‘The Prowlers’ is a quadrilogy about Jack, a normal nineteen year old boy who part owns and runs an Irish pub with his disabled sister Courtney. His life is relatively simple and the success of the pub is something they are both proud of.
Then one night everything changes. Out on a double date with his best friend Artie they are savagely attacked. Both Artie and Jack’s date Kate are murdered.
But Artie has not found peace in death and comes back to visit Jack as a ghost, where he tells him the truth behind the attacks. Jack learns about the existence of prowlers. Prowlers are savage creatures, not werewolves of lore, but evil murdering beasts.
As Jack comes to terms with his grief he also realises he cannot let his friends’ deaths go unavenged. However, as soon as the prowlers realise he knows of their existence, Jack finds he has unintentionally put everyone he cares about in danger.
A thrilling, tense and often gruesome series that you won’t regret adding to your collection.
Laurell K Hamilton – The Anita Blake Series
A lot of people would probably describe this series as Urban Fantasy, but personally I think it’s more Horror.
The books are set in the modern day, where vampires and preternatural creatures have come out of the shadows and been made legal citizens. Anita Blake is a powerful necromancer who raises the dead for a living, but is also St. Louis’s vampire executioner. The person the local police force come to when a vampire has broken the law. Anita’s power over the dead is so potent, she must exercise it otherwise she will inadvertently raise the dead without planning to.
The books follow Anita as her powers grow and as she tries her best to do what is right. Her belief at the beginning that all vampires are evil slowly becomes tested as personal relationships grow and she becomes more and more submerged into their world. Inevitably the lines become blurred between good and evil. As Anita herself becomes more ‘other’ than human, and she is forced to make difficult decisions in order to save the innocent, she begins to wonder at what point the protector becomes the monster.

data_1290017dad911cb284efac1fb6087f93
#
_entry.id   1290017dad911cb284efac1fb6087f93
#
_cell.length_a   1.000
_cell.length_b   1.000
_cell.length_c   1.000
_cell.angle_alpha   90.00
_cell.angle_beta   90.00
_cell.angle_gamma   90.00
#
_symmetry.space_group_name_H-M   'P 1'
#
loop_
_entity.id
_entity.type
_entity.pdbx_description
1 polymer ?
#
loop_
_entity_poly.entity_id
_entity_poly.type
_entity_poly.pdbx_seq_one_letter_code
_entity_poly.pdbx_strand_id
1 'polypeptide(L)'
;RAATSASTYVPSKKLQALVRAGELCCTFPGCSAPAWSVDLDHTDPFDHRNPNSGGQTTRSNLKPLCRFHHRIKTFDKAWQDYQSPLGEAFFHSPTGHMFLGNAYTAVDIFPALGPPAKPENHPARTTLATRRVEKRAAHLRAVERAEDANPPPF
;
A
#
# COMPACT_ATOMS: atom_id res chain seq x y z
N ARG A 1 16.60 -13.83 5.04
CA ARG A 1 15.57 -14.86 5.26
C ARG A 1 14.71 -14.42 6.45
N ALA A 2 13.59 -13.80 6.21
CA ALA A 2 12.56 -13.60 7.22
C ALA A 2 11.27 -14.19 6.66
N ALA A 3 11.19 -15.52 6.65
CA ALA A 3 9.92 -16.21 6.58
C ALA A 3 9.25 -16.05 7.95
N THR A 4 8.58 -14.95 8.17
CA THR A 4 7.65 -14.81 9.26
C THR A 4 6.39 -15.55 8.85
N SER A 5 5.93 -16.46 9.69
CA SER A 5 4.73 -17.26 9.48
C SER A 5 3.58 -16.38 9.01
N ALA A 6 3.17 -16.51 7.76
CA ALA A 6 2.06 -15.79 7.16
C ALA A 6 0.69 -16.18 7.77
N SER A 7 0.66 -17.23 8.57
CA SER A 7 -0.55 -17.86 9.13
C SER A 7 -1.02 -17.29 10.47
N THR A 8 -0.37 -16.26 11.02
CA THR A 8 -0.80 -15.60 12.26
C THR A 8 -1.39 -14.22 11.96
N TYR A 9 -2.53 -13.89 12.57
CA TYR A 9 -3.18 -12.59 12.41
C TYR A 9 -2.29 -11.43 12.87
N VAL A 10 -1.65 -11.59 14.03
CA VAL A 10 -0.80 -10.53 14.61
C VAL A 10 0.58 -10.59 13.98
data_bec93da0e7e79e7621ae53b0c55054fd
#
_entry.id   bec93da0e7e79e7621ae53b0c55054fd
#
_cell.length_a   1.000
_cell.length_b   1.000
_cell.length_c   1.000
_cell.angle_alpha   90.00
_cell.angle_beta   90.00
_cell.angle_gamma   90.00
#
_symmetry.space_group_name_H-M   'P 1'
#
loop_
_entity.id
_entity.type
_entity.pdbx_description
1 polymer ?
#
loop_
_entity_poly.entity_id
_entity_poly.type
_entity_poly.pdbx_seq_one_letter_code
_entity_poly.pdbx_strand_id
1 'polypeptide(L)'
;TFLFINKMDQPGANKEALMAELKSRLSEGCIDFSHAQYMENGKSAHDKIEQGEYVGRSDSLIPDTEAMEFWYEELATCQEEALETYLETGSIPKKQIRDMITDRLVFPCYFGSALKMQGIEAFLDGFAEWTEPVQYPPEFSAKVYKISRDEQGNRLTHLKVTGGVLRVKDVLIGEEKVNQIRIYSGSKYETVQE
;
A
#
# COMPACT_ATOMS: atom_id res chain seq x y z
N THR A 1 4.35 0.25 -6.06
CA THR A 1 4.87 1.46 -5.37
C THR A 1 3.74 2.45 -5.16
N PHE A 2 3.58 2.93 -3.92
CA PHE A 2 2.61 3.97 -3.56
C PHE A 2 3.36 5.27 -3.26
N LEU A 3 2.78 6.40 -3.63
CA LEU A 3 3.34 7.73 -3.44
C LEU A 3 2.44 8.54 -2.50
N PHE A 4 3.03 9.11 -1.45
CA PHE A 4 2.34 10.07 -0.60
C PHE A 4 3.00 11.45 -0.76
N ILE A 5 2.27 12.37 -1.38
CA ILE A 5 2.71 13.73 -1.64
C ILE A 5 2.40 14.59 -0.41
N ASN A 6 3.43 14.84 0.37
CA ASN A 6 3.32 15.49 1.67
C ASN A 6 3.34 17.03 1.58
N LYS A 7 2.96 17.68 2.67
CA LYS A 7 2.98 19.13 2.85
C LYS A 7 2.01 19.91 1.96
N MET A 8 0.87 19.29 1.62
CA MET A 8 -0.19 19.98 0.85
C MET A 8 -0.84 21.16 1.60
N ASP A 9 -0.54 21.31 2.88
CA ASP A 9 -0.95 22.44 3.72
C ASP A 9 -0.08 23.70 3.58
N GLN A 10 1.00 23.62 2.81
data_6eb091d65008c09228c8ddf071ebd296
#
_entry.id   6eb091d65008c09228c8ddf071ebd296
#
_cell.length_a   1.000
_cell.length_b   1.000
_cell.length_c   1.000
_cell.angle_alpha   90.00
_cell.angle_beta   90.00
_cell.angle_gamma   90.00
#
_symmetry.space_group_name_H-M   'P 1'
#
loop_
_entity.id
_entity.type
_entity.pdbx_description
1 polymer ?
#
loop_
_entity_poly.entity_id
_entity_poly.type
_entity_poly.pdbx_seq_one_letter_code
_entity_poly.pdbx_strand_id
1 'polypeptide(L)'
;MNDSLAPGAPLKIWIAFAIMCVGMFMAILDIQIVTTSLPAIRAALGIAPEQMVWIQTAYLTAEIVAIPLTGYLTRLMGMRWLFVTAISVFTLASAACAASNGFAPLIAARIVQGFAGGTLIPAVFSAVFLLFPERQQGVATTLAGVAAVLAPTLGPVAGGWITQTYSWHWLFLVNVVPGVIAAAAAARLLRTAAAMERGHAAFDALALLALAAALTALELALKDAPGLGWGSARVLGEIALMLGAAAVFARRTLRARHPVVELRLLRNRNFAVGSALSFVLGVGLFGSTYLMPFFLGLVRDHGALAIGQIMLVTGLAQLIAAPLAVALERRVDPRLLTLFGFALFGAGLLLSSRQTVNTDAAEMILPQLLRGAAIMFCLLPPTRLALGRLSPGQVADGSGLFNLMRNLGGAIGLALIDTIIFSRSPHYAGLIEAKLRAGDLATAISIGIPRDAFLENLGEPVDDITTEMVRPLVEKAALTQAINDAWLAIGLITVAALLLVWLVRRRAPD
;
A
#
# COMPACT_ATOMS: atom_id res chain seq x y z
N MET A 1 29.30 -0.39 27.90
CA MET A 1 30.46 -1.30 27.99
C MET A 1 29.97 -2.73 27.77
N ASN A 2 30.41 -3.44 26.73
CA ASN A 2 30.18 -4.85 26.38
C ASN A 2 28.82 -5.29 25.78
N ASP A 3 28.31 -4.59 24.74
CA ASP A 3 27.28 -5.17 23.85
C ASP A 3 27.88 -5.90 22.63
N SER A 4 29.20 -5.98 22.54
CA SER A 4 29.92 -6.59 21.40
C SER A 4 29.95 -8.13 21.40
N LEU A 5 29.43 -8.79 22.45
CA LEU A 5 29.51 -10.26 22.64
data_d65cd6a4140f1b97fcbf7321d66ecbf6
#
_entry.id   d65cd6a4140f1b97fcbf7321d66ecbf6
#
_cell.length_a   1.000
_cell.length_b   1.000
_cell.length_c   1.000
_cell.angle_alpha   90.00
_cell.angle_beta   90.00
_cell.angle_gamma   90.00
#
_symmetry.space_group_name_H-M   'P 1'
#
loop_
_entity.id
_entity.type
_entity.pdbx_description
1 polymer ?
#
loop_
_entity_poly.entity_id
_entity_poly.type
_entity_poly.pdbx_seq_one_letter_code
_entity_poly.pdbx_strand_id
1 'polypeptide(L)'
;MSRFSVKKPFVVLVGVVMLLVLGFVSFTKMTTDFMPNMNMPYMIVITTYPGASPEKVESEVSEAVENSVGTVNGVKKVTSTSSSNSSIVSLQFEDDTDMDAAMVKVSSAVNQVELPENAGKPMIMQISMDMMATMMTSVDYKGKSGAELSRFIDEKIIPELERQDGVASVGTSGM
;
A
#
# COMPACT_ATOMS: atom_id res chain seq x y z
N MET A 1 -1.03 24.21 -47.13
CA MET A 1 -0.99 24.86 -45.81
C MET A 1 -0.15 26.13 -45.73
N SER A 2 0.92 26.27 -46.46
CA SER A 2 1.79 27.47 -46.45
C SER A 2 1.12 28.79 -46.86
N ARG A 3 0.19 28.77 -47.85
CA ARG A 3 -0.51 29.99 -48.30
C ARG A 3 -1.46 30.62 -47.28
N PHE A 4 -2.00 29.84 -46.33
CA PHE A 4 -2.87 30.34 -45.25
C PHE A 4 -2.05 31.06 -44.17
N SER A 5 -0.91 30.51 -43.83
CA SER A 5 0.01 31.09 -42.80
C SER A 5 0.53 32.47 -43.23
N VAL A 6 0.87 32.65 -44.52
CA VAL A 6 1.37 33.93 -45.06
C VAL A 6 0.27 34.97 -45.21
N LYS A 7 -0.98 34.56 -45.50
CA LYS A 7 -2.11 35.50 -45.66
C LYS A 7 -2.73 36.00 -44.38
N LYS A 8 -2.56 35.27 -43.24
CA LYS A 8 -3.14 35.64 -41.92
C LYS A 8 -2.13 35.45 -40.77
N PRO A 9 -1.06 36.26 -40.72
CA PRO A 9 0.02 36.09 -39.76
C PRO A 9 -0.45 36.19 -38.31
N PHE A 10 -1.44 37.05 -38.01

Anita is a darkly complex and fascinating character and the books are utterly compelling. They read as supernatural crime novels with a very macabre and deadly twist.
I can’t talk about the series, without mentioning the disgruntlement amongst fans about that way her story has developed in the later books, and I have been among its critics. I do believe the introduction of the ‘ardeur’, a power that means she needs to have sex in order to survive has detracted away from the integrity of Anita’s character. However, interestingly I’m still reading the series, which shows how compelling the characterisation is. I also don’t think this should distract away from how good the first books in the series are, books I have read I should note, more than once.
*I LOVE Anita Blake – I’ve only read up to book ten at the moment but I love them. Guilty Pleasures was my first ever Urban Fantasy and it holds a very special place in my heart. I read the first book well into the night and promptly purchased all the others in the series the next day and then read them all in a matter of days! I agree with you, Laura that the introduction of the ‘ardeur’ did detract from what Anita stood for in the earlier books, but hey, it’s still Anita and I’m sticking with her until the end!* BCC
Thanks so much for your thoughts Laura!
So, tell us, what are your favourite scary books?